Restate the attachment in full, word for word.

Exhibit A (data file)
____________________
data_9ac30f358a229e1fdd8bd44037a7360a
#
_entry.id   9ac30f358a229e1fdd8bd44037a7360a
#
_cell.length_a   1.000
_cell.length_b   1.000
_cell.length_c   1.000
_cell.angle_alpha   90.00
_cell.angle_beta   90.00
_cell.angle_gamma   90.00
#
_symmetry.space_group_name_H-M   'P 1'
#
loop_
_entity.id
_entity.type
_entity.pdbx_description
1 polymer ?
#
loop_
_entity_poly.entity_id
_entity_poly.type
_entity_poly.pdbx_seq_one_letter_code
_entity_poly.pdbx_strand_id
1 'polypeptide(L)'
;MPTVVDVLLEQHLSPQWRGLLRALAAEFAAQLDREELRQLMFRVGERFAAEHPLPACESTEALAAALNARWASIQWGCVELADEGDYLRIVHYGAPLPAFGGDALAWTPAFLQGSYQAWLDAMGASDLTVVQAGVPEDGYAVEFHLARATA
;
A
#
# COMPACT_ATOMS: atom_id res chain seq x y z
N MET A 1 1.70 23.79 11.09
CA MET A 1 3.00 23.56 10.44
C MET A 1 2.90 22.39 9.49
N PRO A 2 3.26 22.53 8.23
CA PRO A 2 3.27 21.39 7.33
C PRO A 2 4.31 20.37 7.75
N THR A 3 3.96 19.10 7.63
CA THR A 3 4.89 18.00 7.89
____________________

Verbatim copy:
data_9ac30f358a229e1fdd8bd44037a7360a
#
_entry.id   9ac30f358a229e1fdd8bd44037a7360a
#
_cell.length_a   1.000
_cell.length_b   1.000
_cell.length_c   1.000
_cell.angle_alpha   90.00
_cell.angle_beta   90.00
_cell.angle_gamma   90.00
#
_symmetry.space_group_name_H-M   'P 1'
#
loop_
_entity.id
_entity.type
_entity.pdbx_description
1 polymer ?
#
loop_
_entity_poly.entity_id
_entity_poly.type
_entity_poly.pdbx_seq_one_letter_code
_entity_poly.pdbx_strand_id
1 'polypeptide(L)'
;MPTVVDVLLEQHLSPQWRGLLRALAAEFAAQLDREELRQLMFRVGERFAAEHPLPACESTEALAAALNARWASIQWGCVELADEGDYLRIVHYGAPLPAFGGDALAWTPAFLQGSYQAWLDAMGASDLTVVQAGVPEDGYAVEFHLARATA
;
A
#
# COMPACT_ATOMS: atom_id res chain seq x y z
N MET A 1 1.70 23.79 11.09
CA MET A 1 3.00 23.56 10.44
C MET A 1 2.90 22.39 9.49
N PRO A 2 3.26 22.53 8.23
CA PRO A 2 3.27 21.39 7.33
C PRO A 2 4.31 20.37 7.75
N THR A 3 3.96 19.10 7.63
CA THR A 3 4.89 18.00 7.89